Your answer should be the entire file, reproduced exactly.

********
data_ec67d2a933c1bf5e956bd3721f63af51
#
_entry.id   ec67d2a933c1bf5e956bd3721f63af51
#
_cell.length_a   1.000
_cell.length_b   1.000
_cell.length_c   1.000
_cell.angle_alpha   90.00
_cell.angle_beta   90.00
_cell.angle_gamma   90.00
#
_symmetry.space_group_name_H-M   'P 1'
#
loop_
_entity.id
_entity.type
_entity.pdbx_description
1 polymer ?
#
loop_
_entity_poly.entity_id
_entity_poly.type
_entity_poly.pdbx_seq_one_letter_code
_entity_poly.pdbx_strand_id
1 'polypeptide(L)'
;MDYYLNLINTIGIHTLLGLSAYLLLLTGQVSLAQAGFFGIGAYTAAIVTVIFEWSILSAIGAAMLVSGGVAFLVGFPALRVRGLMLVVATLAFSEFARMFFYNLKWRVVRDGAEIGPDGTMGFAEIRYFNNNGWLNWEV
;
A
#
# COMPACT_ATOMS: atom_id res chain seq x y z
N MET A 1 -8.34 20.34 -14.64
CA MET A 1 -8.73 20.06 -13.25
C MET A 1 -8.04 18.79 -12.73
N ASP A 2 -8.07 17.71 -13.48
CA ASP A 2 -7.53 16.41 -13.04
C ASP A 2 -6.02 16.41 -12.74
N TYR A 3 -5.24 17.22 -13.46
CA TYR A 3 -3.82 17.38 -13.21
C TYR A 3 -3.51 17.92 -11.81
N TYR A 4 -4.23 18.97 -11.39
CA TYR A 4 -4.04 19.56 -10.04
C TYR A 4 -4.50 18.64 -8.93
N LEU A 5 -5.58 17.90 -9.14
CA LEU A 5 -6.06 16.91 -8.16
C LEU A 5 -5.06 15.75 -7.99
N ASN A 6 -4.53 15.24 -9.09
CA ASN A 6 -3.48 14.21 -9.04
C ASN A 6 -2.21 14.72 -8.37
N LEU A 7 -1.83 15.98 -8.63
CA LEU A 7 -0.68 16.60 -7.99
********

data_ec67d2a933c1bf5e956bd3721f63af51
#
_entry.id   ec67d2a933c1bf5e956bd3721f63af51
#
_cell.length_a   1.000
_cell.length_b   1.000
_cell.length_c   1.000
_cell.angle_alpha   90.00
_cell.angle_beta   90.00
_cell.angle_gamma   90.00
#
_symmetry.space_group_name_H-M   'P 1'
#
loop_
_entity.id
_entity.type
_entity.pdbx_description
1 polymer ?
#
loop_
_entity_poly.entity_id
_entity_poly.type
_entity_poly.pdbx_seq_one_letter_code
_entity_poly.pdbx_strand_id
1 'polypeptide(L)'
;MDYYLNLINTIGIHTLLGLSAYLLLLTGQVSLAQAGFFGIGAYTAAIVTVIFEWSILSAIGAAMLVSGGVAFLVGFPALRVRGLMLVVATLAFSEFARMFFYNLKWRVVRDGAEIGPDGTMGFAEIRYFNNNGWLNWEV
;
A
#
# COMPACT_ATOMS: atom_id res chain seq x y z
N MET A 1 -8.34 20.34 -14.64
CA MET A 1 -8.73 20.06 -13.25
C MET A 1 -8.04 18.79 -12.73
N ASP A 2 -8.07 17.71 -13.48
CA ASP A 2 -7.53 16.41 -13.04
C ASP A 2 -6.02 16.41 -12.74
N TYR A 3 -5.24 17.22 -13.46
CA TYR A 3 -3.82 17.38 -13.21
C TYR A 3 -3.51 17.92 -11.81
N TYR A 4 -4.23 18.97 -11.39
CA TYR A 4 -4.04 19.56 -10.04
C TYR A 4 -4.50 18.64 -8.93
N LEU A 5 -5.58 17.90 -9.14
CA LEU A 5 -6.06 16.91 -8.16
C LEU A 5 -5.06 15.75 -7.99
N ASN A 6 -4.53 15.24 -9.09
CA ASN A 6 -3.48 14.21 -9.04
C ASN A 6 -2.21 14.72 -8.37
N LEU A 7 -1.83 15.98 -8.63
CA LEU A 7 -0.68 16.60 -7.99